Researchers discover the most hackable countries on the Internet
Some of the richest and most developed nations are at the extreme risk of hacks and cyberattacks partly because they have more unsafe systems connected to the internet, according to security researchers. The databases contain important personal information, including passwords.
In its latest research published Monday, Security firm Rapid7 said that several Western nations are putting competitiveness and business ahead of security, and that will have “dire consequences” for some of the world’s largest economies, the report said.
The researchers pointed to an association between a nation’s gross domestic product (GDP) and its internet “presence,” with the exposure of unsafe, plaintext services, which virtually anyone can simply interrupt.
Some of the most unprotected countries on the internet today include Australia (ranked fourth), China (ranked fifth), France (13th), the US (14th), Russia (19th) and the UK (23rd).
Belgium is the leader in the rankings as the most exposed country on the internet, with almost one-third of all systems and devices exposed to the internet.
“Every service we searched for, it came back in the millions,” said Tod Beardsley, Senior Security Research Manager at Rapid7, who co-authored the report and spoke on the phone to ZDNet last week.
“Everything came back from two million to 20 million systems,” he said.
‘Failure’ Of Modern Internet Engineering
As for the largest culprits, there were over 11 million systems with direct access to relational databases, about 4.7 million networked systems that were categorized as the most commonly attacked port, and 4.5 million apparent printer services.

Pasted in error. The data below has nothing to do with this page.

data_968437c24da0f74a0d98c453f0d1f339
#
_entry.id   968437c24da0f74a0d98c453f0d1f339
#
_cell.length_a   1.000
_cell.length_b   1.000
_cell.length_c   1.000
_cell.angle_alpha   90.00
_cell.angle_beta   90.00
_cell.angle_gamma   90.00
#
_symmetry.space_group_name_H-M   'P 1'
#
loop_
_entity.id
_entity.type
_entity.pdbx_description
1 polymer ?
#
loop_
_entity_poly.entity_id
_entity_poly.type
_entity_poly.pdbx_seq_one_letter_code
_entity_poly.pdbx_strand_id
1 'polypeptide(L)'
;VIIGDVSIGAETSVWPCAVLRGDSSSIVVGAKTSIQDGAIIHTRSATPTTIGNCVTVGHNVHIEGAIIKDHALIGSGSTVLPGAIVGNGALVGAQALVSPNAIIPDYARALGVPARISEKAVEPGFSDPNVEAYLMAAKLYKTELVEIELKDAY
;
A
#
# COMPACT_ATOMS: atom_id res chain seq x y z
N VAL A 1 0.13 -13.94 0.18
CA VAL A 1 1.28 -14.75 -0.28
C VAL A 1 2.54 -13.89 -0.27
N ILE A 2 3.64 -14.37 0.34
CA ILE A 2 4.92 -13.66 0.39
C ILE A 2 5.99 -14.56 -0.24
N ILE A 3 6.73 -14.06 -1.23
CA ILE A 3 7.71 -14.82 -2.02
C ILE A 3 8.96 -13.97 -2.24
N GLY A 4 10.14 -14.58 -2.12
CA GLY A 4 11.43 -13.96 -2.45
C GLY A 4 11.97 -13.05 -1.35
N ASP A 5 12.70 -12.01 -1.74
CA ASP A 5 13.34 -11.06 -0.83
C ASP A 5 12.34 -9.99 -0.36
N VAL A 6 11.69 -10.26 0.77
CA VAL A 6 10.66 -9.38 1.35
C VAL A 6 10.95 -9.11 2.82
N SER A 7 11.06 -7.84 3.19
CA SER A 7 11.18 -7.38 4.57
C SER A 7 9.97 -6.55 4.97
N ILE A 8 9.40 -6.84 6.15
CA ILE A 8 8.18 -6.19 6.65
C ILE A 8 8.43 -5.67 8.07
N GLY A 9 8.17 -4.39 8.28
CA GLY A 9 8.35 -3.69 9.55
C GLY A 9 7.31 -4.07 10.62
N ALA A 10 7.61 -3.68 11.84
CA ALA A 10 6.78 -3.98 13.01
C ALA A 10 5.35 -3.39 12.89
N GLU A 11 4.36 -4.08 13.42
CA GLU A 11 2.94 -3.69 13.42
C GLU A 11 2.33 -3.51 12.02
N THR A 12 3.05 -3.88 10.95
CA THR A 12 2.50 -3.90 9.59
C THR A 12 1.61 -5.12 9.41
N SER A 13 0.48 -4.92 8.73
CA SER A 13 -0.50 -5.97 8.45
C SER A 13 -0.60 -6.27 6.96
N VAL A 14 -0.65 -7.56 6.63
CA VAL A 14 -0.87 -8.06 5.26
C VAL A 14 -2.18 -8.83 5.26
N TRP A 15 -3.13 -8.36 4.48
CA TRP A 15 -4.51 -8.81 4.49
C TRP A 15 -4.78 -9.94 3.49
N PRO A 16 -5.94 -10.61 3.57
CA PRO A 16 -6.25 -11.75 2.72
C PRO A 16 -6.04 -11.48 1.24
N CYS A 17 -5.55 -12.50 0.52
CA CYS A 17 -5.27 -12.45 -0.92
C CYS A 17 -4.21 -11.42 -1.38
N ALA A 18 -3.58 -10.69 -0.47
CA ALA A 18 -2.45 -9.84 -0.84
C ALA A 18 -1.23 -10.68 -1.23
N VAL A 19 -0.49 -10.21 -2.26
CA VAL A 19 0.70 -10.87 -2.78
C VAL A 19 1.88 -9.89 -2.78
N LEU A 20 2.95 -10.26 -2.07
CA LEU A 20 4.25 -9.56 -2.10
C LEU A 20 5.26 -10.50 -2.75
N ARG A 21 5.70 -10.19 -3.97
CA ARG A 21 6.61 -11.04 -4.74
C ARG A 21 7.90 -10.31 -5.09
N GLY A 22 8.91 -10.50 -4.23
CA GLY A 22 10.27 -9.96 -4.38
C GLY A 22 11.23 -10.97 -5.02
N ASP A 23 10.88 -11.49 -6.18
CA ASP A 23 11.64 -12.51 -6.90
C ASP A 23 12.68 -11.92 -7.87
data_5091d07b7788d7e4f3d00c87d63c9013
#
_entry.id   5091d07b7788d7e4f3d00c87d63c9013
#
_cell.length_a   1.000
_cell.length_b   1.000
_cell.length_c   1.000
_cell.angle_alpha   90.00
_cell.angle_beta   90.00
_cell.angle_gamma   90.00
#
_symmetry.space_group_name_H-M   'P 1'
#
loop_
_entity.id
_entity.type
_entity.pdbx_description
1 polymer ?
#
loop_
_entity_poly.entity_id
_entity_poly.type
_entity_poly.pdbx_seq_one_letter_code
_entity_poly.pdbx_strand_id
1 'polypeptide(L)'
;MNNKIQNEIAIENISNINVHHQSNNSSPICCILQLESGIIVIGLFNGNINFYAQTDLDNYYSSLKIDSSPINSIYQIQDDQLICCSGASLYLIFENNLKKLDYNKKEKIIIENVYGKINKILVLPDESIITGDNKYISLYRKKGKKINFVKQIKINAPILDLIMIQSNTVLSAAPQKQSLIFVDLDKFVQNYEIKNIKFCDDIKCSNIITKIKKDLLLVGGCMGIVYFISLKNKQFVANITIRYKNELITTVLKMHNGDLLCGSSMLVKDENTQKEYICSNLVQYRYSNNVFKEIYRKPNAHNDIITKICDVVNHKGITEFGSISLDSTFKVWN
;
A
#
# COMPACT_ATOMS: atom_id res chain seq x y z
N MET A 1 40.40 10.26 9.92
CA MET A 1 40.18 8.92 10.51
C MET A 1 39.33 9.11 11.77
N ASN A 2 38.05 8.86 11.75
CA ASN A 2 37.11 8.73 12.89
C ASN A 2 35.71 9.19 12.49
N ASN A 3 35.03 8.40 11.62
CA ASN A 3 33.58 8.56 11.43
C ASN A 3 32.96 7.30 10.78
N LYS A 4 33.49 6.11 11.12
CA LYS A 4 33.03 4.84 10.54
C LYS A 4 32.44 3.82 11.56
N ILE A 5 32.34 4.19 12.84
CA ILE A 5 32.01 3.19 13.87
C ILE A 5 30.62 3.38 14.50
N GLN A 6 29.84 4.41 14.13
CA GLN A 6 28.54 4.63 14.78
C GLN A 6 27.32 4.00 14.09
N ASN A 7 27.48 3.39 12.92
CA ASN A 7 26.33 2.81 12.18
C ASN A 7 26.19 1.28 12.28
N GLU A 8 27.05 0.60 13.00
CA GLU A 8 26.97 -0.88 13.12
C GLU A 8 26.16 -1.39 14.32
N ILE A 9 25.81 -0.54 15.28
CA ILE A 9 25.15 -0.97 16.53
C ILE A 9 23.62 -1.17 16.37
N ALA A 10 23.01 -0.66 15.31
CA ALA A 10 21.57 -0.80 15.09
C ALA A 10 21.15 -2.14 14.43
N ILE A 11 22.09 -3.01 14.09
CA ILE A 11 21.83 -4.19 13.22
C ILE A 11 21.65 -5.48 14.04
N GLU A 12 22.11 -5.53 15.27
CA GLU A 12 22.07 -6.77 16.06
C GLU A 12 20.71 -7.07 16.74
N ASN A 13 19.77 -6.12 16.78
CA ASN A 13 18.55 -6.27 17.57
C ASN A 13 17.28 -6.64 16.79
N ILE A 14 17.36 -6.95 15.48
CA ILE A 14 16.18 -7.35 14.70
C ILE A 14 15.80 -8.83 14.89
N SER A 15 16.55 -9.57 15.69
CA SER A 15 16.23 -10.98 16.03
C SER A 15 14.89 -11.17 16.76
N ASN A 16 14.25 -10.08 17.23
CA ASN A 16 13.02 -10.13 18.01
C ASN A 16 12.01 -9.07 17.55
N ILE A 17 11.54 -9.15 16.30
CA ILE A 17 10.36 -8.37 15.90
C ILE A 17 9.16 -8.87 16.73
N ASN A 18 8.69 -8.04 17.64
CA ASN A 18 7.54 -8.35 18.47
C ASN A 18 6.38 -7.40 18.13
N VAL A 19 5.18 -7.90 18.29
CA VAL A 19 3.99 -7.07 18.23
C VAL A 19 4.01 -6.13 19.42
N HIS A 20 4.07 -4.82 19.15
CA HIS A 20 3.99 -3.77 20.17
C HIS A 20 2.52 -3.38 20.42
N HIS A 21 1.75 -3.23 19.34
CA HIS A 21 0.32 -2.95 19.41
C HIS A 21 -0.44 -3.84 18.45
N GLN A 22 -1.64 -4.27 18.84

A networking relic from the Cold War era was the one that hovered above them all.
Dissecting the example, Beardsley said the on-going extensive use of a decades-old, obsolete and unsafe networking protocol would prove his point. Quoting the research, he said that scans disclosed that there are over 14 million devices still using old-fashioned, unsafe, plaintext Telnet for remotely getting access to files and servers.
It was “encouraging” to see Secure Shell (SSH), its modern replacement, triumph over Telnet not least because given the choice, it’s far simpler to use that makes the switch much easier, Beardsley said.
However, he said it was annoying to see millions nonetheless vacate their systems wide open to hackers and nation-state attackers.
Echoing similar feelings from the report, he said that the high exposure rates are a “failure” of modern internet engineering.
“Despite calls from… virtually every security company and security advocacy organization on Earth, compulsory encryption is not a default, standard feature in internet protocol design. Cleartext protocols ‘just work,’ and security concerns are doggedly secondary,” said the paper.
The research is a good starting point to check if there are other factors that finds out if GDP impacts the exposure rate, said Beardsley. However, they stressed that additional work needed to be done and the research was just a footing stone for further work.
“There are a million questions I have — I could talk for an hour,” he said.
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